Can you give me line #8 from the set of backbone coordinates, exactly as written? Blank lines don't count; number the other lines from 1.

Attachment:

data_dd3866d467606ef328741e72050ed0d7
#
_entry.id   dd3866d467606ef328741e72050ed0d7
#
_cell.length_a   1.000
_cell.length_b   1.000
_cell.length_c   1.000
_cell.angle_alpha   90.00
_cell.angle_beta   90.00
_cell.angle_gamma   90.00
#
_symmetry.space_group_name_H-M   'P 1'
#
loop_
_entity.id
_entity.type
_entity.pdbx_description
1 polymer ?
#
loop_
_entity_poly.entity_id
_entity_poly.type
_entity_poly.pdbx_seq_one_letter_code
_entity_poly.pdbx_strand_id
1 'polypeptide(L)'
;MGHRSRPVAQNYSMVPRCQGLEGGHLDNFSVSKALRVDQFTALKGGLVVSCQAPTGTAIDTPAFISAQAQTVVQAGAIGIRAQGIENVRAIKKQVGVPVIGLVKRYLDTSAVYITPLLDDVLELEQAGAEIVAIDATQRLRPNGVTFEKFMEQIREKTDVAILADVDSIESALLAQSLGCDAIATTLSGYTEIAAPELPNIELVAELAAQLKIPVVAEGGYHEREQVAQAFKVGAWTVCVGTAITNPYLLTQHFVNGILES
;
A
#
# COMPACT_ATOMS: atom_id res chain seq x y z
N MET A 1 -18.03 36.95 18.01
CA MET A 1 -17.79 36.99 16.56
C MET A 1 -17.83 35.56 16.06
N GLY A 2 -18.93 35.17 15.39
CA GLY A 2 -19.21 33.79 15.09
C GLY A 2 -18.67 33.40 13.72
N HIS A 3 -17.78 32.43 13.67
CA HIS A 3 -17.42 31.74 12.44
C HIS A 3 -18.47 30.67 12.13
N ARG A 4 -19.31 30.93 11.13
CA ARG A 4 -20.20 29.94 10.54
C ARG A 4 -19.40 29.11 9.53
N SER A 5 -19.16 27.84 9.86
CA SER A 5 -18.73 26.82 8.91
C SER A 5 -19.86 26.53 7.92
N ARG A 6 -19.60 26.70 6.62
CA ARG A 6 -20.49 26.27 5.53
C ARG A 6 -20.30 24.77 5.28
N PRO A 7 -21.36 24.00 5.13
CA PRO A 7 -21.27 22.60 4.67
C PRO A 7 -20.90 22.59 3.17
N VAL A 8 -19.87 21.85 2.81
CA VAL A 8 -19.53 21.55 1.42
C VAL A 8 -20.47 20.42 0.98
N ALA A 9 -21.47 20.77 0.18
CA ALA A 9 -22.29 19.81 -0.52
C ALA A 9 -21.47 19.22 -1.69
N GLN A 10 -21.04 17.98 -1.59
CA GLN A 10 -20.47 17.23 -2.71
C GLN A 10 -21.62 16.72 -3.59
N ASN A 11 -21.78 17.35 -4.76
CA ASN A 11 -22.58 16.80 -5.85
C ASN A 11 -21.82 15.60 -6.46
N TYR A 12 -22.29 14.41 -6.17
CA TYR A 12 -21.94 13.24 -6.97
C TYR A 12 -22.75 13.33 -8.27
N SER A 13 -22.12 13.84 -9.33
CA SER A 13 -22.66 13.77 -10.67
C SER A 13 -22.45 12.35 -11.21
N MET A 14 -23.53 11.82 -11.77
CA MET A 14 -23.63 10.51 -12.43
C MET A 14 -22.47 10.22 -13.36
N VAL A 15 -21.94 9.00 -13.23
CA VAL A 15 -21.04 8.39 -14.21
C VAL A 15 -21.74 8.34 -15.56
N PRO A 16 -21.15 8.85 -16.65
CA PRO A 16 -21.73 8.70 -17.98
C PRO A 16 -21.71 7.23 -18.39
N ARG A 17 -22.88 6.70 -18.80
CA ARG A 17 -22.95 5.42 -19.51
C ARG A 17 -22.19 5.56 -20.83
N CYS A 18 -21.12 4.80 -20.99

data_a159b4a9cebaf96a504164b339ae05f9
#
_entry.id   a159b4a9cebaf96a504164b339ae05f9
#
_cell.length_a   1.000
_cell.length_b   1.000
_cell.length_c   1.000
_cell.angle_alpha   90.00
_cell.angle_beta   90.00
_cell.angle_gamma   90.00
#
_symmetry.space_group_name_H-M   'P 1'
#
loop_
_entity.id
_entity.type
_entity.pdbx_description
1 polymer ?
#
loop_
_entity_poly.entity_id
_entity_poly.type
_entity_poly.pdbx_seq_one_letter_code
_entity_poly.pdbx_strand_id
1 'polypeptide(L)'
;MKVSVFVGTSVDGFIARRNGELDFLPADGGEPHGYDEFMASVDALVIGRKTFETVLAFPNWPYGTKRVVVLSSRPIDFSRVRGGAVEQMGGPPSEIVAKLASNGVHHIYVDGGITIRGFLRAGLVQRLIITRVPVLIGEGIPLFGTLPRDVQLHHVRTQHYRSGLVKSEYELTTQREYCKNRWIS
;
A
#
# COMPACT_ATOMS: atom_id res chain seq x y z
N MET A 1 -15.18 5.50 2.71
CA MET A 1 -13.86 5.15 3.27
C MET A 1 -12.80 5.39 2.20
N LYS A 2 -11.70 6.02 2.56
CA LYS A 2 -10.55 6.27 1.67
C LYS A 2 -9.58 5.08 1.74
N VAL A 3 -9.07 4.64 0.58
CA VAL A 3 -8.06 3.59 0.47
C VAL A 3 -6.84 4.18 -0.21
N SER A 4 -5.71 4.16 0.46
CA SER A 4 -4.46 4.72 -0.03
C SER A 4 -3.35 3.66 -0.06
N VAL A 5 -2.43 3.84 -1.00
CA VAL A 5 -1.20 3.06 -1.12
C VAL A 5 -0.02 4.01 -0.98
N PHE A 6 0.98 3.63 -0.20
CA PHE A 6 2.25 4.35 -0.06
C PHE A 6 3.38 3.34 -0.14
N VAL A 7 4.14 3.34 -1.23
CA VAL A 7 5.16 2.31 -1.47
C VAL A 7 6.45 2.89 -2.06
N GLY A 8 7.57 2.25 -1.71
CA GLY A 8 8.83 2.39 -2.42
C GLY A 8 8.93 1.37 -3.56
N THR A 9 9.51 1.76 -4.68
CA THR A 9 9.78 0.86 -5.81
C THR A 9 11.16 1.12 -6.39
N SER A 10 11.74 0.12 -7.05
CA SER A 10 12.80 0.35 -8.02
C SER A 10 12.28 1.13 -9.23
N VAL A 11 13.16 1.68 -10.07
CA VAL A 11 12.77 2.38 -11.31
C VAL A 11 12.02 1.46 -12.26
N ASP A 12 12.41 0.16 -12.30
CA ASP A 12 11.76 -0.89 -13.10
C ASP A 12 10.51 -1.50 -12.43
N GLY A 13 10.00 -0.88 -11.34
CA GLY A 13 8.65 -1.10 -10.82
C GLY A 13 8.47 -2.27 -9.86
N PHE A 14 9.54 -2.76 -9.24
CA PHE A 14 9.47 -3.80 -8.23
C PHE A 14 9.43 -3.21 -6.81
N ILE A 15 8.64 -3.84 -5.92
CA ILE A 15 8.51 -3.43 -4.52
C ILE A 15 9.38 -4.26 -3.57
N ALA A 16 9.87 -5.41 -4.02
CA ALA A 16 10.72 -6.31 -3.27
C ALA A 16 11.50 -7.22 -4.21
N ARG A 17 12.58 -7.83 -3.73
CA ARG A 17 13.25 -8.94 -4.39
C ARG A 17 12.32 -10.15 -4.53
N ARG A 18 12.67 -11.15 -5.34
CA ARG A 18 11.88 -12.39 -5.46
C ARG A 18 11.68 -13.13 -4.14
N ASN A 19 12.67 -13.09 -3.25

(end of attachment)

_cell.angle_alpha   90.00